5 Underrated Actor-Director Duos


There's been a whole load of actors and directors partnering up throughout cinema's history. Actors appearing in a high percentage of a director's work, whose visions work so well together that they just can't be without one another.


Some duos are praised like there's no tomorrow, some actors shouldn't really be attributed to just one director and some duos just don't get enough credit.


Instead of discussing how great it is when Samuel L. Jackson pops up in a Tarantino movie or when Robert De Niro returns for another Scorcese film, I want to shine a light on five duos that aren't given enough credit where it's due. I'm not saying these aren't well known or renowned, but they could be rated higher in the realm of actor-director collaboration. Who are your favourite actor-director duos? Now is the time to think on it.



1 - Song Kang-Ho & Bong Joon-Ho (57%)


Song Kang-Ho in Bong Joon-Ho's Parasite

That percentage doesn't make it seem like much of a collaboration, but with Song appearing in four of Bong's best feature films their partnership is special. Song's 'typical everyman' approach to acting goes well with Bong's critical filmmaking and it's in the Best-Picture winning Parasite where their work really shines.


In Bong's fascination with class structure, Song Kang-Ho plays the quintessential everyday father, thematically bouncing off Bong's screenplay until something goes awry and his character must change, delivering wisdom and enlightenment. Here's hoping that Bong Joon-Ho continues his collaboration with this fantastic actor and they can bring more of their unpredictability to an often predictable film industry.


Parasite is available to stream on Amazon Prime Video



2 - Anya Taylor-Joy & Robert Eggers (67%)


Anya Taylor-Joy in Robert Eggers' The VVitch

This is a duo where their time together hasn't exactly been extensive, so I won't attribute too much praise to it yet. But theirs is a particularly promising collaboration and I think it's time to start considering them as such.


Her performance in The VVitch was astounding, her qualities complimenting the filmmaker's eerie style so much so that they're reuniting for 2021's The Northman. Having both gone away to do something altogether different since, they've openly admitted to how much they've truly enjoyed working together. I can imagine them having an extensive and audience-horrifying career by eachothers' sides.


The VVitch is available to rent on Amazon



3 - Michael Caine & Christopher Nolan (73%)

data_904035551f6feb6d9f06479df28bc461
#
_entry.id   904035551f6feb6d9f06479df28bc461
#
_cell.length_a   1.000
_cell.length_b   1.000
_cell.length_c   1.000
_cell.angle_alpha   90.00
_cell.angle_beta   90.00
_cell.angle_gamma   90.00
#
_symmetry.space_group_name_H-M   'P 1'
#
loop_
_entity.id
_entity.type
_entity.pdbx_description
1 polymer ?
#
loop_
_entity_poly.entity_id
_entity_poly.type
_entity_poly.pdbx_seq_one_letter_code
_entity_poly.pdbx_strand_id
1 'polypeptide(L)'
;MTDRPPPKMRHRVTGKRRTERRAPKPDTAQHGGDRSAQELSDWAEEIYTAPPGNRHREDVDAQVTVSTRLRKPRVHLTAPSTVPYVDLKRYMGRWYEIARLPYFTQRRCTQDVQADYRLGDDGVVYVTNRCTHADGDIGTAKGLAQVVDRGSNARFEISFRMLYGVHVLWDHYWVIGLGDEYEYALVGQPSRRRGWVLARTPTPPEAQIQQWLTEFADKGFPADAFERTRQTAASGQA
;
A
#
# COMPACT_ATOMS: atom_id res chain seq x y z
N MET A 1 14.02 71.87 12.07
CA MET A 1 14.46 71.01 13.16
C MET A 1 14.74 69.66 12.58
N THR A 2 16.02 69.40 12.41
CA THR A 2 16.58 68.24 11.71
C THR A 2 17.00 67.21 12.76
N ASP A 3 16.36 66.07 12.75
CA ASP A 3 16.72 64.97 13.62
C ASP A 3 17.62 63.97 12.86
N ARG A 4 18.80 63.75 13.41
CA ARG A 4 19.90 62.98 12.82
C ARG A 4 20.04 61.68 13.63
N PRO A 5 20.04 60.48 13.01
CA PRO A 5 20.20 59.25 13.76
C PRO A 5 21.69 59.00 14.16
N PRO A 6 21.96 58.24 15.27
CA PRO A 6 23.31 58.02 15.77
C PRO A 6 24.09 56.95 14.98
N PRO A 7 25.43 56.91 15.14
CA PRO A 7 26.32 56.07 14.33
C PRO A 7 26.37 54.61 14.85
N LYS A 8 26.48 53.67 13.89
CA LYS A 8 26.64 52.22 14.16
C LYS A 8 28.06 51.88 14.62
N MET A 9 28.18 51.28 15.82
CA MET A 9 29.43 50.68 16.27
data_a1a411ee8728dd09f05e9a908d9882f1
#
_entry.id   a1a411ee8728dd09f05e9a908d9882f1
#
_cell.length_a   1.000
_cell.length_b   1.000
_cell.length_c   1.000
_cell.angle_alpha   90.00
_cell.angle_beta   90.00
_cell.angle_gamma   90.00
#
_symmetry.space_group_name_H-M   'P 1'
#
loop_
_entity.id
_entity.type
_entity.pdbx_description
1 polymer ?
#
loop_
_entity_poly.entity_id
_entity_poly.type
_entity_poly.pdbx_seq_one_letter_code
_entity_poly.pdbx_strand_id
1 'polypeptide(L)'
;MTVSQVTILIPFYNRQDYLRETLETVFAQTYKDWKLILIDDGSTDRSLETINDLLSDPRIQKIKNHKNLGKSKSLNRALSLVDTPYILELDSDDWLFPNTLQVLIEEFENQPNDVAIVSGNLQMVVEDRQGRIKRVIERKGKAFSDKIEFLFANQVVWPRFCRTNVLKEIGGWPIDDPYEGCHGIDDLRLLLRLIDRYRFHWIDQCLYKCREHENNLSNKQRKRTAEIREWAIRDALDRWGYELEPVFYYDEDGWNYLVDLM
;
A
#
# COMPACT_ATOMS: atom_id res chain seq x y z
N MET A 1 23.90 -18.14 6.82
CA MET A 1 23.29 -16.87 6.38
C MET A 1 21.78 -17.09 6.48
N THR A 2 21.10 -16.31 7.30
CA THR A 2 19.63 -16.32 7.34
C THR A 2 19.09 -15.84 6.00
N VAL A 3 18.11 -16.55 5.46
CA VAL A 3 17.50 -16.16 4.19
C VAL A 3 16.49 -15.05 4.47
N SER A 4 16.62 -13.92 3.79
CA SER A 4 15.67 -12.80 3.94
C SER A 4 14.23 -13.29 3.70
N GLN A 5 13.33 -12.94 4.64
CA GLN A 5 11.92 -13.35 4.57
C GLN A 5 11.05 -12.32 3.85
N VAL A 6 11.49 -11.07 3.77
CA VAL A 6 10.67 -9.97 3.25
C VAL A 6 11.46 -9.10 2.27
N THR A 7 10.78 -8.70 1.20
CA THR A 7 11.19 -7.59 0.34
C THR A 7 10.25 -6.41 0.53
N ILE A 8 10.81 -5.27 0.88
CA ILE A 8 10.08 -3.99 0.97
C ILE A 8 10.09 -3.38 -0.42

Michael Caine as a father-in-law in Christopher Nolan's Inception

Appearing in eight out of Christopher Nolan's eleven mind-bending feature films, Michael Caine has constantly portrayed the voice of reason for surrounding characters. No more so than in Nolan's Dark Knight Trilogy as a gracious Alfred Pennyworth. His character is a source of constant advice to which Christian Bale's Batman can turn and the audience can find thematic tension.


Nolan has gone as far as saying that Caine has been the "lucky charm" throughout his filmmaking career. When John David Washington's TENET protagonist turns to say "Goodbye Sir Michael" in a scene especially curated for Caine, it's sad to think that we may never see him in a Nolan film again. Let's hope it's not goodbye forever.


The Dark Knight Trilogy is available to stream on Sky



4 - Colin Farrell & Martin McDonagh (75%)


Brendan Gleeson and Colin Farrell in Martin McDonagh's In Bruges

Martin McDonagh is a personal favourite of mine and a lot of that is down to his work with Colin Farrell in both Seven Psychopaths and In Bruges. Of three feature films, Farrell appears in two. With another one on the horizon in the form of The Banshees of Inisheer, they'll be reuniting again with his other long-time collaborator - Brendon Gleeson.


Colin Farell has proven to be a master of acting tragicomedy both with Martin McDonagh and Yorgos Lanthimos (The Lobster). But his collaboration with McDonagh is one where he can lean on the physicality of McDonagh's impulsive dark comedy. Their films are highly contemplative, surrounding heavy moral themes with a slight sense of humour as though McDonagh is writing just for Farrell. It's always a fine line between melancholy and madness, the best of this actor's career and vica-versa.


In Bruges is available to rent on Amazon



5 - Owen Wilson & Wes Anderson (80%)


Owen Wilson in Wes Anderson's The Darjeeling Limited

It's often said that Bill Murray's collaborations with this eccentric American filmmaker are both more numerous and more convincing than that of Wilson. Without Owen Wilson, however, it's fair to say that Wes Anderson wouldn't be the director he is today.


Owen Wilson isn't only an actor but a founding father of Wes Anderson's filmmaking style. Having been roomates at university and written together in their earlier influential filmmaking years, Wilson has featured in all but one of Anderson's feature films, including upcoming The French Dispatch. They're a well-known duo that is often forgotten about when compared to Anderson's highly recognisable style and his numerous other long-time collaborators too.


The Royal Tenenbaums is available to stream on Sky